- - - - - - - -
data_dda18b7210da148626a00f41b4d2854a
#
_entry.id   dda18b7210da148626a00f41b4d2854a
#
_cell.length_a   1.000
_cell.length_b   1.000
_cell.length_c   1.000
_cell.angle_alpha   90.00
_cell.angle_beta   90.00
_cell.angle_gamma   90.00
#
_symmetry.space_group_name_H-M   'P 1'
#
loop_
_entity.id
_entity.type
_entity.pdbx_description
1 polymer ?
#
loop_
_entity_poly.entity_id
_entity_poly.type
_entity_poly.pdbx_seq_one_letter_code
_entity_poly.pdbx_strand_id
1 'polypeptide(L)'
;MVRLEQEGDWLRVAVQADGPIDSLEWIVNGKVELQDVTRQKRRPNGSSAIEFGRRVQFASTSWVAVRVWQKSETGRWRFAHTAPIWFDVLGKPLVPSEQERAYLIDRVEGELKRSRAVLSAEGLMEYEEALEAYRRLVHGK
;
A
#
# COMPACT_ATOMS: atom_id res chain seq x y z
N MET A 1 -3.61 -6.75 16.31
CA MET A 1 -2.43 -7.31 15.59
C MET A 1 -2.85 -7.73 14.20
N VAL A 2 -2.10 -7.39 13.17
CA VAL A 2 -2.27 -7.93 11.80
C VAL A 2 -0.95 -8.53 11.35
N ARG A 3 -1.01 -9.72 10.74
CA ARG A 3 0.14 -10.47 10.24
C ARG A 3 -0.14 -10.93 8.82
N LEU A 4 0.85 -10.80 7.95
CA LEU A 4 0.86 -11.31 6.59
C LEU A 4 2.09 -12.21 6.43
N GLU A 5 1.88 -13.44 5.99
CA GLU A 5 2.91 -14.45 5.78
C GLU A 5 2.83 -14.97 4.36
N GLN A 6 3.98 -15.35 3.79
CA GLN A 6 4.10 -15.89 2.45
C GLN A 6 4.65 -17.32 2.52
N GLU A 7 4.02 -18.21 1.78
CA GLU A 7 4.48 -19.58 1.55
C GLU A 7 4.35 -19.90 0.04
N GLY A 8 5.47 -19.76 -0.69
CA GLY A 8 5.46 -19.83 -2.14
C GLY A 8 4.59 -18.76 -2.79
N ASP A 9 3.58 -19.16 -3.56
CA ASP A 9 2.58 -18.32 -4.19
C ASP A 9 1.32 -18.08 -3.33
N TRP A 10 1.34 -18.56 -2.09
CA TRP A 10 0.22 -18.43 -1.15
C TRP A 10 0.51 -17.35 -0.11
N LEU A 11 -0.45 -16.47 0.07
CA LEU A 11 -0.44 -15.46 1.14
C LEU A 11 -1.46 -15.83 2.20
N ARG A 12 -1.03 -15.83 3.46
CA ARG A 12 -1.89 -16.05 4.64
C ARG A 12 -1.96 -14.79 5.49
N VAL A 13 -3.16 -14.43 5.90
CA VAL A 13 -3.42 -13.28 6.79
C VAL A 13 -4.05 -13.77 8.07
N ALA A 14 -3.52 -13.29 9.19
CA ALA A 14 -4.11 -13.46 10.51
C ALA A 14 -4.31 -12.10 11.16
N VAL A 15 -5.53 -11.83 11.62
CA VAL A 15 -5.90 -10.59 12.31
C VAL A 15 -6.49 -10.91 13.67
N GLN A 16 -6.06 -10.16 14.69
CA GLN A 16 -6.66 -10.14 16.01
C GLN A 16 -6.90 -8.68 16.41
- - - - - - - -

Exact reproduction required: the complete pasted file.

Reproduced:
data_dda18b7210da148626a00f41b4d2854a
#
_entry.id   dda18b7210da148626a00f41b4d2854a
#
_cell.length_a   1.000
_cell.length_b   1.000
_cell.length_c   1.000
_cell.angle_alpha   90.00
_cell.angle_beta   90.00
_cell.angle_gamma   90.00
#
_symmetry.space_group_name_H-M   'P 1'
#
loop_
_entity.id
_entity.type
_entity.pdbx_description
1 polymer ?
#
loop_
_entity_poly.entity_id
_entity_poly.type
_entity_poly.pdbx_seq_one_letter_code
_entity_poly.pdbx_strand_id
1 'polypeptide(L)'
;MVRLEQEGDWLRVAVQADGPIDSLEWIVNGKVELQDVTRQKRRPNGSSAIEFGRRVQFASTSWVAVRVWQKSETGRWRFAHTAPIWFDVLGKPLVPSEQERAYLIDRVEGELKRSRAVLSAEGLMEYEEALEAYRRLVHGK
;
A
#
# COMPACT_ATOMS: atom_id res chain seq x y z
N MET A 1 -3.61 -6.75 16.31
CA MET A 1 -2.43 -7.31 15.59
C MET A 1 -2.85 -7.73 14.20
N VAL A 2 -2.10 -7.39 13.17
CA VAL A 2 -2.27 -7.93 11.80
C VAL A 2 -0.95 -8.53 11.35
N ARG A 3 -1.01 -9.72 10.74
CA ARG A 3 0.14 -10.47 10.24
C ARG A 3 -0.14 -10.93 8.82
N LEU A 4 0.85 -10.80 7.95
CA LEU A 4 0.86 -11.31 6.59
C LEU A 4 2.09 -12.21 6.43
N GLU A 5 1.88 -13.44 5.99
CA GLU A 5 2.91 -14.45 5.78
C GLU A 5 2.83 -14.97 4.36
N GLN A 6 3.98 -15.35 3.79
CA GLN A 6 4.10 -15.89 2.45
C GLN A 6 4.65 -17.32 2.52
N GLU A 7 4.02 -18.21 1.78
CA GLU A 7 4.48 -19.58 1.55
C GLU A 7 4.35 -19.90 0.04
N GLY A 8 5.47 -19.76 -0.69
CA GLY A 8 5.46 -19.83 -2.14
C GLY A 8 4.59 -18.76 -2.79
N ASP A 9 3.58 -19.16 -3.56
CA ASP A 9 2.58 -18.32 -4.19
C ASP A 9 1.32 -18.08 -3.33
N TRP A 10 1.34 -18.56 -2.09
CA TRP A 10 0.22 -18.43 -1.15
C TRP A 10 0.51 -17.35 -0.11
N LEU A 11 -0.45 -16.47 0.07
CA LEU A 11 -0.44 -15.46 1.14
C LEU A 11 -1.46 -15.83 2.20
N ARG A 12 -1.03 -15.83 3.46
CA ARG A 12 -1.89 -16.05 4.64
C ARG A 12 -1.96 -14.79 5.49
N VAL A 13 -3.16 -14.43 5.90
CA VAL A 13 -3.42 -13.28 6.79
C VAL A 13 -4.05 -13.77 8.07
N ALA A 14 -3.52 -13.29 9.19
CA ALA A 14 -4.11 -13.46 10.51
C ALA A 14 -4.31 -12.10 11.16
N VAL A 15 -5.53 -11.83 11.62
CA VAL A 15 -5.90 -10.59 12.31
C VAL A 15 -6.49 -10.91 13.67
N GLN A 16 -6.06 -10.16 14.69
CA GLN A 16 -6.66 -10.14 16.01
C GLN A 16 -6.90 -8.68 16.41